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When I embarked on this journey on the 19th of December’ 19, to my first TEDx talk In Lahore, little did I know that it won’t be the highlight of my trip? There was something else in store for me, which would sweep me off my feet and introduce me to myself.

I had been preparing for my talk for over 3 months, I packed up my bags and headed towards Lahore, my whole family was planning to be there to attend the event.

I had a hectic trip, 2 nights in Lahore. followed by a couple of nights in Islamabad which included a clinic day for ASD assessments, in Islamabad. Then a night in Dera Ismail Khan, to attend my cousin’s marriage and back to Islo (as we refer to Islamabad) for a physical health Check-up, a few more ASD assessments and an awareness seminar on ASD. All in a 7 day trip to Pakistan.

I hardly spent any time with the family, so for the last two ASD assessments, I decided to have the assessments in the newly refurbished study of mine, purpose-built for this type of work. 

The two assessments I had arranged at home, was of the same family; two brothers, one over 18 years of age and the other one was about 13. 

Their father was a Retired Army officer, an engineer in Rawalpindi who was doing a PhD in Electronics. Mother was a teacher in Lahore, managing 4 kids, two of them having a diagnosis of autism and two girls who helped the mother extensively.

A unit split by 400 kilometres to fulfil the needs of the family as a whole. Whilst listening to the parents, I came to know that both boys had been assessed and managed in Autism centres with little education for parents. They had self-taught as they had a background in education.

The whole experience was overwhelming, listening to their struggles as parents and the tales of mismanagement of their kids took me on an emotional roller coaster, seeing their journeys, financial constraints whilst still keeping a smile on their faces.

I was already distraught by the stories I heard at the seminar, this 1:1 interaction with the family made me reflect on the practice, ethos and integrity of us professionals, and the difficulties the families have to face and the turmoil the kids have to go through when not knowing the obvious. 

What was happening to me? This trip to Pakistan, this hectic trip is changing perceptions about my priorities, I was lost in my thoughts as I guided the young boy and the mother back to the Reception Room.

I had briefed both the parents about the plan, as I was talking to the father, the younger of the two sisters approached me. She came close to me, there was an emptiness in her eyes, trying to say something and then whispered in my ear an enquiry, a concern, a complaint, ‘Will he ever talk again? ‘Can his autism be cured’? 

I was left speechless, flooded by emotions, I wanted to cry my heart out, to hold her hand and tell her that everything is going to be ok (a statement we always use when giving the person a false reassurance) I replied, and my voices seemed to be coming from a deep well, ‘I don’t know Beta but I can assure you that I will do my best to help him.’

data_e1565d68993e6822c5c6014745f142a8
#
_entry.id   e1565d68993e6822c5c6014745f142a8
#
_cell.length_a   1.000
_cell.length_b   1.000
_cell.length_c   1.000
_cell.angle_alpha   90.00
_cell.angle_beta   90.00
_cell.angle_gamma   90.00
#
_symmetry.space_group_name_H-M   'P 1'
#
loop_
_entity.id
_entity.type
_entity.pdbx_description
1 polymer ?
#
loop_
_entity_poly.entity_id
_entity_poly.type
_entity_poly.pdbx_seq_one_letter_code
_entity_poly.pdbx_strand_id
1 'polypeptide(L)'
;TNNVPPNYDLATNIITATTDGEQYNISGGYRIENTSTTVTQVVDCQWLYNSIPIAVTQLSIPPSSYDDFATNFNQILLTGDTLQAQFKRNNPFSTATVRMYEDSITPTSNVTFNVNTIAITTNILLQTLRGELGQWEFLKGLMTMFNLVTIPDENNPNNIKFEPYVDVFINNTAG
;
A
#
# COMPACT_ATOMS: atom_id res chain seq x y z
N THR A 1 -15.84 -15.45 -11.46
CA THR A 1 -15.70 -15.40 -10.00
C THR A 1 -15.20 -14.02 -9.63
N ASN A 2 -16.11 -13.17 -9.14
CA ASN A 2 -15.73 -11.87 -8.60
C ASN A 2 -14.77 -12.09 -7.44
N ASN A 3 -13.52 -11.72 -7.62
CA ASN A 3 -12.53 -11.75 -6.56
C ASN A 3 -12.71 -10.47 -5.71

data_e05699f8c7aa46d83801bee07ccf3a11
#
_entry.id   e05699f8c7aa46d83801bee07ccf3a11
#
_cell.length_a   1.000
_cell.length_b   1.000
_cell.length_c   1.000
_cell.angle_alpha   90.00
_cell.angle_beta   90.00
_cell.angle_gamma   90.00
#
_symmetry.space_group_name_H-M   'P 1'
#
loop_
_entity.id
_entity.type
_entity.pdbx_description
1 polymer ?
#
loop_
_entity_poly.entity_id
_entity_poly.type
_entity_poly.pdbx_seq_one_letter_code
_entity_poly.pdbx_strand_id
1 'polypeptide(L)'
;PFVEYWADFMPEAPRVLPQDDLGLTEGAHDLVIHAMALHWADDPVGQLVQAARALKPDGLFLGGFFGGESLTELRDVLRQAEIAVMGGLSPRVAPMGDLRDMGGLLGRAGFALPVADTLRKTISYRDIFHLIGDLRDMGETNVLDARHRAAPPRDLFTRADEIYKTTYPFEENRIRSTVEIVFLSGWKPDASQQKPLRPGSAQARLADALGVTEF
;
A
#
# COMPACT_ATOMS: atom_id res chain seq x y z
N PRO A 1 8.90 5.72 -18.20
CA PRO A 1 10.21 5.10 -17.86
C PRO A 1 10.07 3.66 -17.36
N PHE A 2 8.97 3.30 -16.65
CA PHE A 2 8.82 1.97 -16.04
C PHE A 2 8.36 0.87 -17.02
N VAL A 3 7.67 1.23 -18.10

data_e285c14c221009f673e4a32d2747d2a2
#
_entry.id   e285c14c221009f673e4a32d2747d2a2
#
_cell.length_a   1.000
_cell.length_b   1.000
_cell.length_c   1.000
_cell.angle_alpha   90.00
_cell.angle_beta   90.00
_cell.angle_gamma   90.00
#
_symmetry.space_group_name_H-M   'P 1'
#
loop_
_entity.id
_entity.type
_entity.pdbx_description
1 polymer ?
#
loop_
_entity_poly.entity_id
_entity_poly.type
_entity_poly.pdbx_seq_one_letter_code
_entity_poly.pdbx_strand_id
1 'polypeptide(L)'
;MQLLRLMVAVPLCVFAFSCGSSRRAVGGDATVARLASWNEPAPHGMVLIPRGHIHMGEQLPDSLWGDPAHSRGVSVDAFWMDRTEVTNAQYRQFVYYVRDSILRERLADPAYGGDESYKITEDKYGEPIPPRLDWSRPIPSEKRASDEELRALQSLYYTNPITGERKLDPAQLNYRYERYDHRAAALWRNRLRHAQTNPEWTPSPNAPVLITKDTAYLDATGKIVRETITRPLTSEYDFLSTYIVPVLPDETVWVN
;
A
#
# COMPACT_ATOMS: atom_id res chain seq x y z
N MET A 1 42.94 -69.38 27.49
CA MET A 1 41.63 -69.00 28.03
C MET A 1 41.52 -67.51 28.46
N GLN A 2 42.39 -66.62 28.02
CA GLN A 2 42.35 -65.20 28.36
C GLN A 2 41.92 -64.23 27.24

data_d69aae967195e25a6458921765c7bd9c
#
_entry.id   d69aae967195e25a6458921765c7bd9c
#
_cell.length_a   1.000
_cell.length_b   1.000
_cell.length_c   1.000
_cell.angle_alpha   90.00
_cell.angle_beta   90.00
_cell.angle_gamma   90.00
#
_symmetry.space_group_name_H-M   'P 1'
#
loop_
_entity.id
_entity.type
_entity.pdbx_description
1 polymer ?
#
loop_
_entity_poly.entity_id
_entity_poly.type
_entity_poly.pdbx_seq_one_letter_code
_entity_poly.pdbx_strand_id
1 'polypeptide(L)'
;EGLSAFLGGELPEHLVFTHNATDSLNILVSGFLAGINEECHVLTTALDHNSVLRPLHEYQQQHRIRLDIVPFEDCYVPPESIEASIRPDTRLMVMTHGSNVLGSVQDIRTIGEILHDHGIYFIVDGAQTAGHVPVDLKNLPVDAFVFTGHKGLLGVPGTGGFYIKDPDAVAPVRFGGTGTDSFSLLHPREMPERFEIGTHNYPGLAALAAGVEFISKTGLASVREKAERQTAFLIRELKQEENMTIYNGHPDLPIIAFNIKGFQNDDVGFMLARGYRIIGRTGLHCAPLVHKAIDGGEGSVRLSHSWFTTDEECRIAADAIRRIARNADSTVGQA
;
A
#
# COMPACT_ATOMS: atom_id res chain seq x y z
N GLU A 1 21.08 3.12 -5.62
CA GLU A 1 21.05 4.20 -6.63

Once the family left, I noticed tears trickling down my cheeks, I sat there for an hour not thinking too much, just repeatedly having the image of that young girl and her enquiry, her concern, her worries, her complaint. 

I started questioning myself, ‘What prompted her to ask me that question?’

‘No one ever asked me this’ The incident left a deep impression, a big crater, I was so touched by her question that every time I repeated the conversation in my head, I became tearful. 

It also made me reflect on how ASD and Intellectual disability affects families especially in the cultural context of Pakistan. 

I have heard really disturbing stories around the care of children with ASD. 

Husbands have left their wives on being made aware that their children have autism. Schools have expelled children on knowing that kids have ASD. Teachers encourage families to take their smart kids to special schools where they are lost forever.

I see families blaming mothers for their children’s ASD. 

Families are excluded from birthday parties, family functions and closed gatherings. 

They are challenged in terms of finances, as ASD Assessments are done privately in Pakistan and are beyond affordable. I have observed poor skillset amongst untrained staff that impacts the management of these kids. 

Lack of Parental Training for ASD leave the parents clueless, it’s difficult to unlearn bad techniques thereafter. 

I realize that there is a big gap for Autism spectrum disorder, there is a lack of skillset, awareness and a direction regarding its Management.

The question is how an individual can make a difference? I am a believer that by helping one person, you are helping a generation; if we work using this premise, less will become more.

The important thing is taking the 1st step, the outcome of that lies with how motivated and driven we are. Sometimes just one moment, one word, one phrase, one gesture can escalate a process just like in my case, just one sentence by a young sensitive caring sister ‘will he ever talk’ changed the landscape of my priorities.